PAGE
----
some of which are widely cultivated for their edible seeds (botanically a type
of simple dry fruitcalled a caryopsis). In particular, oats refers to the
common cereal plant Avena sativa, and to its
edible grains, which are used for food, livestock feed, hay,
pasture, and silage. Other well known plants of this genus are wild oat (A.
fatua), red oat (A. byzantina), and wild red oat (A
steriles). In all, there are about ten to fifteen Avena species
and subspecies. This article will mainly be about A. sativa, which
is one of the most important grain crops
worldwide.

While oats are suitable
for human consumption, used particularly as oatmeal and rolled oats, one of the
most common uses is as livestock feed.
In the United States, less than five percent of the total production is used
for food, with most oats used for livestock feed (CNCPP 1999). Oats make up a
large part of the diet of horses and
are regularly fed to cattle as
well. Oats are also used in some brands of dog and chicken feed.

Oats are the third most
important grain crop in the United States (CNCPP 1999) and are seventh in
weight of production worldwide, after maize,
rice, wheat, barley, sorghum,
and millet (FAO 2008). In 2007, almost 26 million metric tons of oats were
produced worldwide (FAO 2008).

 

Reference : www.newworldencyclopedia.org/entry/Oat

 

Domestication
of  Barley(Hordeum  vulgare)

 

Barley (Hordeum vulgare L.)
is one of the founder crops of Old World agriculture. Archaeological remains of
barley grains found at various sites in the Fertile Crescent (Zohary and Hopf
1993 ; Diamond 1998 ) indicate that the crop was domesticated
about 8000 b.c. (b.c. = calibrated dates and b.c. = uncalibrated dates, where
calibration refers to normalization of radiocarbon age estimates based on
trees’ growth rings; Nesbitt and Samuel 1996 ). The wild relative of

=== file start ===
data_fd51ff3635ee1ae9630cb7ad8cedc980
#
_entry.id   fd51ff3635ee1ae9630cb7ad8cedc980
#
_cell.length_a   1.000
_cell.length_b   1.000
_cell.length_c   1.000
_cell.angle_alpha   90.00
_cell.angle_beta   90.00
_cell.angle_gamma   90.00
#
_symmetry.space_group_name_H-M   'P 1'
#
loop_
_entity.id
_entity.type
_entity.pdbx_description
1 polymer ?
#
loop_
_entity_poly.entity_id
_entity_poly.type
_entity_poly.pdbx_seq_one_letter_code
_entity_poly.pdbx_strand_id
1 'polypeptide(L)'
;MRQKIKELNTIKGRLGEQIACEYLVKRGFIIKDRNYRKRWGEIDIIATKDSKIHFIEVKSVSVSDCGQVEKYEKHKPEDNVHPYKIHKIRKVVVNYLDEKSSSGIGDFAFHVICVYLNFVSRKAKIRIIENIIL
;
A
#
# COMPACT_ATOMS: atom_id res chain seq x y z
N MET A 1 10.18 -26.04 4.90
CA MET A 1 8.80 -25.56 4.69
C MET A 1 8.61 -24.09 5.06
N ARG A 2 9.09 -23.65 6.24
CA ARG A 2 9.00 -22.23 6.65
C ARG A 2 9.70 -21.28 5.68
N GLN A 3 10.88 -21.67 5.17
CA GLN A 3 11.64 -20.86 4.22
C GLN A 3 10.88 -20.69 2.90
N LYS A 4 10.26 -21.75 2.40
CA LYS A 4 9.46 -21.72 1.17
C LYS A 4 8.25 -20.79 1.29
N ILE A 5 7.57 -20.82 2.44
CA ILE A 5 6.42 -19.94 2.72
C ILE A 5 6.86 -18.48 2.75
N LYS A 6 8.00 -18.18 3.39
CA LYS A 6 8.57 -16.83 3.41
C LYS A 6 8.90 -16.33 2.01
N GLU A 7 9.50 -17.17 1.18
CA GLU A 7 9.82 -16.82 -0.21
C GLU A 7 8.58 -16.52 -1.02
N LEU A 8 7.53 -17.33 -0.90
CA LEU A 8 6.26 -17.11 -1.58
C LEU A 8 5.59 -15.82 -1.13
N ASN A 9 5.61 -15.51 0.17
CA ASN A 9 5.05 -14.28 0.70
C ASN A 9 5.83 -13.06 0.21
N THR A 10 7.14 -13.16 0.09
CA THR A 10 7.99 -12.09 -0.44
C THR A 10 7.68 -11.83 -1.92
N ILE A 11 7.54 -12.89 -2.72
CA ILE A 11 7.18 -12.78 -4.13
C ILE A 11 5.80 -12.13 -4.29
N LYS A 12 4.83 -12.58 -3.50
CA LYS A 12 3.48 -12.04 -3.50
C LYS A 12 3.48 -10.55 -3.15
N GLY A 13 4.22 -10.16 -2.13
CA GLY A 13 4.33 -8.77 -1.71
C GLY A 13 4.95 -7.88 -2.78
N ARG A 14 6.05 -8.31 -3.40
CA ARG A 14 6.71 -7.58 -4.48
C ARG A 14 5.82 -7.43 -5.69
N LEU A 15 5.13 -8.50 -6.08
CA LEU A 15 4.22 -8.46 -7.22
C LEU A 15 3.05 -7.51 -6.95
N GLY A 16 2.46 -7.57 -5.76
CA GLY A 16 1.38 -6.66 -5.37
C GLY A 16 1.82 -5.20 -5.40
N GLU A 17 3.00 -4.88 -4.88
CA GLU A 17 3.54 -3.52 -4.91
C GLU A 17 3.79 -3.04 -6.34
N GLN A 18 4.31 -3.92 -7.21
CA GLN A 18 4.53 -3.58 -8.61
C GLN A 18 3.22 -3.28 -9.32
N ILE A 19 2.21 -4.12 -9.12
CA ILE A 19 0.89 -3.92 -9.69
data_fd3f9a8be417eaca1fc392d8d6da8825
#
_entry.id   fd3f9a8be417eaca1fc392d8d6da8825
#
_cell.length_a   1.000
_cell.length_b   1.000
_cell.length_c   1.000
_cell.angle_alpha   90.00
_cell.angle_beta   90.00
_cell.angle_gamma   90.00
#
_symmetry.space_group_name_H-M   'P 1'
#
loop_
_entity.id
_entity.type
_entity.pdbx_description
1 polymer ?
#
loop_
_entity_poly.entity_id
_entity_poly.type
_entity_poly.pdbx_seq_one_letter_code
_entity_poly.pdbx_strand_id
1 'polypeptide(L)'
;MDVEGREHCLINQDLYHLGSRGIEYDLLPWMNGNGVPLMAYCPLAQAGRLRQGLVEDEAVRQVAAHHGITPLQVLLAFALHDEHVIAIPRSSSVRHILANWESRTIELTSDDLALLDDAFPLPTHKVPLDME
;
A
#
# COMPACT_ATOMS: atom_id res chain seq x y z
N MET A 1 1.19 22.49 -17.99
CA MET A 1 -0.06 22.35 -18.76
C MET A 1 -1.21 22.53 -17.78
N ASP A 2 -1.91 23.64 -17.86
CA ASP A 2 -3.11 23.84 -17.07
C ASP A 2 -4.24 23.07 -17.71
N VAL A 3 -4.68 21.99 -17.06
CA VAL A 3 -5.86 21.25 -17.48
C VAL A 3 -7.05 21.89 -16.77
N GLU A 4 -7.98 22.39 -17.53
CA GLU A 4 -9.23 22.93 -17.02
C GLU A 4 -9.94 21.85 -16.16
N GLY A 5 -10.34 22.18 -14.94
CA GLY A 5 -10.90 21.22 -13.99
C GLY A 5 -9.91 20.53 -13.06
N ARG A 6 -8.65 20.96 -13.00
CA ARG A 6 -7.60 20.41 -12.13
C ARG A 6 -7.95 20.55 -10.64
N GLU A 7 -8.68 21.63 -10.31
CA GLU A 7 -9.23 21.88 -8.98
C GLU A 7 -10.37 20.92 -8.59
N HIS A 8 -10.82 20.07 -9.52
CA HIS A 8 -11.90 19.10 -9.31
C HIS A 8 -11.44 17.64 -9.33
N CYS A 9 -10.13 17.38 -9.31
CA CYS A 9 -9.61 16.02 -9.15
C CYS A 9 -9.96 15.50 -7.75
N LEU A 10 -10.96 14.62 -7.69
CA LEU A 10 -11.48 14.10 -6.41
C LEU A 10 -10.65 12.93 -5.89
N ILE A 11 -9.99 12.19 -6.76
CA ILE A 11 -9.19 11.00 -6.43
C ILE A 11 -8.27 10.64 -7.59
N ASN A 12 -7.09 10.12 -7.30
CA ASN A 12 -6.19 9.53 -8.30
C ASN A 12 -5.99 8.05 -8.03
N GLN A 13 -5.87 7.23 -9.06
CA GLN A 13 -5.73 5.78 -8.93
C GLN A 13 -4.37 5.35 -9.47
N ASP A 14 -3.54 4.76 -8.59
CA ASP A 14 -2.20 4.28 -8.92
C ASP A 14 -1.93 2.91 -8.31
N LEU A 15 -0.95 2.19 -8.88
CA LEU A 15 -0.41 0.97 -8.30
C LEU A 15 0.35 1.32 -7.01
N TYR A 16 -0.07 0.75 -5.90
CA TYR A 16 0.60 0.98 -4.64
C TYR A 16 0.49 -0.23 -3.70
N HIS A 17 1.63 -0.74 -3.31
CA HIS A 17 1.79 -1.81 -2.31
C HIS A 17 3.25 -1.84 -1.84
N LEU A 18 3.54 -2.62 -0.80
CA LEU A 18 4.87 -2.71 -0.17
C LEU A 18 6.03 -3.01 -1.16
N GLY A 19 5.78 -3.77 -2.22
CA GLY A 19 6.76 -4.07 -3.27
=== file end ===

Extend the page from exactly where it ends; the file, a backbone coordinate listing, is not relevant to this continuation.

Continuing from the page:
the plant is known as Hordeum spontaneum C.
Koch. In modern taxonomy, H. vulgare L.
and H. spontaneum C. Koch, as well as Hordeum agriocrithon Åberg, are considered
subspecies of H. vulgare (Bothmer and
Jacobsen 1985 ). For reasons given by Nevo (1992) , we will
follow the traditional nomenclature, which considers separate taxa. Hordeum spontaneum and H. vulgare are morphologically similar, with the
cultivated form having broader leaves, shorter stem and awns, tough ear rachis,
a shorter and thicker spike, and larger grains (Zohary 1969 ). The wild
progenitor H. spontaneum is still
colonizing its primary habitats in the Fertile Crescent from Israel and Jordan
to south Turkey, Iraqi Kurdistan, and southwestern Iran (Harlan and Zohary
1966 ; Nevo 1992 ). In the same area, H. spontaneum also occupies an array of secondary
habitats, such as open Mediterranean maquis, abandoned fields, and roadsides.
Similar marginal habitats have been more recently colonized by H. spontaneum in the Aegean region, southeastern
Iran, and central Asia, including Afghanistan and the Himalayan region (Zohary
and Hopf 1993 ). On the map given by Bothmer et al. (1995) , for
example, H. spontaneum is reported in
Greece, Egypt, southwestern Asia, and eastward as far as southern Tajikistan
and the Himalayas. Indeed, the Himalayas, Ethiopia, and Morocco have
occasionally been considered centers of barley domestication (Åberg
1938 ; Bekele 1983 ; Molina-Cano et al. 1987 ).

We revisited the domestication history of barley
using the approach which proved successful in locating the site of Einkorn
wheat domestication (Heun et al. 1997 ). The method assumes that (1) DNA
markers allow a measure of genetic distances; (2) within a wild species,
geographical populations are genetically different; (3) the localities in which
wild accessions were collected are known; and (4) the progenitors of crop
plants have not undergone significant genetic change during the past 10,000
years (Zohary and Hopf 1993 ). The last assumption can be verified by a
careful morphological analysis to exclude cases of introgression of cultivated
germplasm into wild accessions. Our ultimate goal was to determine whether
barley was domesticated more than once and to pinpoint the region of barley
domestication.

Reference :
https://academic.oup.com/mbe/article/17/4/499/1127626